Rogue Wave

Out of the Shadow

(Sub Pop; 2004)

By Scott Reid | 13 July 2004

Because of the unfortunate necessity that with Ben Gibbard's voice must also come his "minor success just makes me sadder and more cynically nostalgic, apparently" poetry, I've been waiting years for a group that could take the few redeemable aspects of Death Cab ("Scientist Studies," mostly) and transform it into something more exciting, if not also more substantial. San Francisco's Rogue Wave seem like they could bring the end to my wait, and after spending several years in obscurity before Sub Pop finally decided to give their debut wider distribution, Out of the Shadow will finally get the chance to convince more than a few hundred people.

Don't get me wrong, though; it's not that Rogue Wave are just a Death Cab imitator that managed to get it right. Rogue Wave's frontman Zack Rogue is very clearly a devoted fan of nearly all forms of accessible indie rock, and the group's only real connection to DCFC would be Rogue's soft, sometimes fey vocals. Elsewhere, the record also exhibits the deceivingly simple pop hooks garnished with slight electronic flourishes a la the first +/- record, and James Mercer's ability to pull a great hook out of almost any chord progression, and Colin Meloy's flair for campy storytelling, and, as evidenced on album centerpiece "Endgame," an effortless channeling of Figure 8-era Elliott Smith -- all while incorporating the subtle synth arrangements of Self's more timid material.

So how could a group that could be fairly accurately described in a laundry-list style paragraph actually have anything new or worthwhile to bring to the table? Well, I don't know about "new," per se; though they spend a lot of time on Shadow making sure the three and four-chord progressions that most of the tracks are centered around have an intriguing, layered production (i.e. the instrumental shifts on highlight "Nourishment Nation," for instance, or the MBV-meets-E6 bridge of "Endgame") to give them some weight. But the key to Shadow's success really lays in the group's ability to pare down their music to the heart of Zach's deceptively simple songwriting, never over-embelishing or dragging out even a single section.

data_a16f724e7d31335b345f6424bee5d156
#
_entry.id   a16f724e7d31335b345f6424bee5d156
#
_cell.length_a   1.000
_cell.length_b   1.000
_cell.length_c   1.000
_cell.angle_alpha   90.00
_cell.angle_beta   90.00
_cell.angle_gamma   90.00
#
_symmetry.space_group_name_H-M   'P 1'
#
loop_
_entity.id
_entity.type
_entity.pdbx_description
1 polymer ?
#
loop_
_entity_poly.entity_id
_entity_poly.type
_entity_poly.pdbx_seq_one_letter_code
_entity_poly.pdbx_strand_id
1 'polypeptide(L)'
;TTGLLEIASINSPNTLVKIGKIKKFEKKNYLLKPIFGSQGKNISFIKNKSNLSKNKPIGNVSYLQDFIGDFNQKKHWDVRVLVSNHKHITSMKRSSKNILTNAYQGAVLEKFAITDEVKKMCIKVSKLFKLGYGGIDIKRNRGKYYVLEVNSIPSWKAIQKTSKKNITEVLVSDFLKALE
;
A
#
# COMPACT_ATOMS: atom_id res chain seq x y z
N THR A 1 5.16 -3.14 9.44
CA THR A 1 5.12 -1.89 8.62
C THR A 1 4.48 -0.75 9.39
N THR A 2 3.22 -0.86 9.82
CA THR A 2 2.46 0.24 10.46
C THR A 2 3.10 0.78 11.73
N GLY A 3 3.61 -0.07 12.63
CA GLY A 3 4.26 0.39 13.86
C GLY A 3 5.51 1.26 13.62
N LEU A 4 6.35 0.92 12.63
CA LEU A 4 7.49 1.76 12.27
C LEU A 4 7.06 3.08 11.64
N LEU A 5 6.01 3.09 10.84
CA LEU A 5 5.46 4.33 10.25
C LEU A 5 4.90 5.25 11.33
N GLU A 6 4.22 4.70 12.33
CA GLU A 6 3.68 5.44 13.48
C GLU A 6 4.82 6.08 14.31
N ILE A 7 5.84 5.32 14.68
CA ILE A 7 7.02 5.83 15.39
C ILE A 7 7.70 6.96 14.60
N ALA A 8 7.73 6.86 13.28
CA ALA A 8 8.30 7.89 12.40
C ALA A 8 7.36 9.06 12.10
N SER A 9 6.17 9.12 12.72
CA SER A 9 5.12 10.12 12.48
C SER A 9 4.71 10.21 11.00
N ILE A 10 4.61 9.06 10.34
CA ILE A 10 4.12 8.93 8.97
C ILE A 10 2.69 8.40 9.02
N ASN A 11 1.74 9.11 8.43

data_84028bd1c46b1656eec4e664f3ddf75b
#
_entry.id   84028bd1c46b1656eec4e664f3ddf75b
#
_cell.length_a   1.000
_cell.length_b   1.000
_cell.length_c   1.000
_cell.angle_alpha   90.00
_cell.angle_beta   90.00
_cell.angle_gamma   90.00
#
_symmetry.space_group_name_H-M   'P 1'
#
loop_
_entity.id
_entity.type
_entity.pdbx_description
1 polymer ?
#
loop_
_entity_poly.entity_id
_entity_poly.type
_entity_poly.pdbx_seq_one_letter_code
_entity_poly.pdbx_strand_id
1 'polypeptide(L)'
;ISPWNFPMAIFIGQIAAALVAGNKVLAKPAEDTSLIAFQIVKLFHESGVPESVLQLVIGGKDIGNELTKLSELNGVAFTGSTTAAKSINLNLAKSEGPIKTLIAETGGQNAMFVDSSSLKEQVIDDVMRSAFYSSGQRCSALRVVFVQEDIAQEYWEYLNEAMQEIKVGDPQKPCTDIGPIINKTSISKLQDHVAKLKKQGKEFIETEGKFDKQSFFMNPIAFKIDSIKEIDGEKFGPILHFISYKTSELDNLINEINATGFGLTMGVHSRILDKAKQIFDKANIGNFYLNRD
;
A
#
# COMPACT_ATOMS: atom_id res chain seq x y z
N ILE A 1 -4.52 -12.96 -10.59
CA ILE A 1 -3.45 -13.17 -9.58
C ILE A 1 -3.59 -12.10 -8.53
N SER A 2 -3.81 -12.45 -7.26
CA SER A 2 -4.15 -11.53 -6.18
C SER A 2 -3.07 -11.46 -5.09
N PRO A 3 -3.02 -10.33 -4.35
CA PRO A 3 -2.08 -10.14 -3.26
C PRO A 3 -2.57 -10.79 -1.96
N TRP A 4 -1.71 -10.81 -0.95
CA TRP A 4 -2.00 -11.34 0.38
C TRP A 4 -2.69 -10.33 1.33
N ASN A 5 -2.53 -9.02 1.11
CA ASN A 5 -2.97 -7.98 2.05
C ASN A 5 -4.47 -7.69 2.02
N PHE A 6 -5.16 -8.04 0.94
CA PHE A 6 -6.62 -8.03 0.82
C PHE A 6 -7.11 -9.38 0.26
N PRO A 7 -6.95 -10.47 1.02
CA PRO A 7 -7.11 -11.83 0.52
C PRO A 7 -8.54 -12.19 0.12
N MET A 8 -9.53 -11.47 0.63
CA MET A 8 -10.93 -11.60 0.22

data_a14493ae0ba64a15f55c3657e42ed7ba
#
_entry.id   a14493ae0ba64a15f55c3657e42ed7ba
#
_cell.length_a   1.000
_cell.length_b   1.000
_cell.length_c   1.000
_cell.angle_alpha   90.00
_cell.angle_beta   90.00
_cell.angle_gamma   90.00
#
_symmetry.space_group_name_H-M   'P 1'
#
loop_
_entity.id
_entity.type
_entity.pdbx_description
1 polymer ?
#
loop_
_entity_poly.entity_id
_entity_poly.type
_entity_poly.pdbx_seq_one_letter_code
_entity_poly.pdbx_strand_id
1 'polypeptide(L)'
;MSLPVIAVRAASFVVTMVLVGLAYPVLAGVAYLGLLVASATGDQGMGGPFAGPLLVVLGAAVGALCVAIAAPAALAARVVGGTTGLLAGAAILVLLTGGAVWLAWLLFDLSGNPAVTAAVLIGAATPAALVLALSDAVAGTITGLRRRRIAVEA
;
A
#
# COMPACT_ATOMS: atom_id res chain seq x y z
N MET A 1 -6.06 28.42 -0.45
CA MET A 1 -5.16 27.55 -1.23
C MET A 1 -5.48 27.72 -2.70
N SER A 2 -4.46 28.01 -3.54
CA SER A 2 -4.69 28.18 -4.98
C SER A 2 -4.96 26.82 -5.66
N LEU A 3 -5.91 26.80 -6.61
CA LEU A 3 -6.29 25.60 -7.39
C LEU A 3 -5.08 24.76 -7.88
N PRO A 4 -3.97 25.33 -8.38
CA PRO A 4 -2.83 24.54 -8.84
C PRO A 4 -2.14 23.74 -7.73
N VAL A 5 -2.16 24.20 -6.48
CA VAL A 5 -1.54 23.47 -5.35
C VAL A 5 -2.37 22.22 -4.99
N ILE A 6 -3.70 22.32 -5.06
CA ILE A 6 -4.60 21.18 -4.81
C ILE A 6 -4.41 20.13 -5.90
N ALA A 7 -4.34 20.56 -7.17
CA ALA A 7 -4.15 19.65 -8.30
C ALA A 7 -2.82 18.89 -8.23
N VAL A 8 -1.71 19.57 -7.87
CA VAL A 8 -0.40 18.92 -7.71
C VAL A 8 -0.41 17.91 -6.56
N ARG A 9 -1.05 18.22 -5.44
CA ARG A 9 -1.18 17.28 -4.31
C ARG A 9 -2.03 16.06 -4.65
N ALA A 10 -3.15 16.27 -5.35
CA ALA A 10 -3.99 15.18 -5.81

It can sometimes backfire, like on the poorly titled "Blackbird" rehash that is "Be Kind & Remind," or "Postage Stamp World" -- a concept piece with the closest Rogue comes to matching Gibbard's lyrical "prowess," along with constant reprise of the truly Dylanesque "You can all get in line / And lick my behind." It also has the most confusing arrangement here, mixing some beautiful slide guitar with what sounds like a piece of circular cardboard with a hole in it being waved over someone's head at a decent speed.

Far more often than not, though, their simplistic songwriting is the secret to the record's most impressive moments. "Man-Revolutionary!" (the perfect melding of Iron & Wine, Elliott Smith, and the Shins), "Seasick on Land" (the Rubber Soul influence on the instrumental bridge is unmistakable), and "Falcon Settles Me" (perhaps the best example of Rogue being able to sidestep around a repeated progression with some well placed harmonies), for instance, only rarely venturing outside a somewhat basic formula. "Endless Shovel" sounds like Built to Spill (to who the excellent opener "Every Moment," owes a considerable debt) if they had stopped fucking with song structures and decided to write louder versions of Grandaddy songs. "Kicking the Heart Out" and "Sewn Up" work on slightly larger scales; the former's melody recalls early Gomez if it were produced by Eric Drew Feldman, while the latter's charging rhythm guitar lines, stuck in the middle of one of their most crowded arrangements, falls much closer to Sebadoh and Stoned & Dethroned-era Jesus & Mary Chain.

The album ends with the anticlimactic "Perfect," and though it sounds as if it was meant to be what Circulatory System's "Forever" was for their debut (a short, repetitive piece of heavily Beatles influenced lo-fi dream-pop), its production sounds terribly out of place and its hook isn't quite as infectious. "Perfect" and the more-irritating-than-bad "Postage Stamp World" aside, however, Out of the Shadow remains one of the most promisingly straight-forward indie-rock/pop debuts since Oh, Inverted World.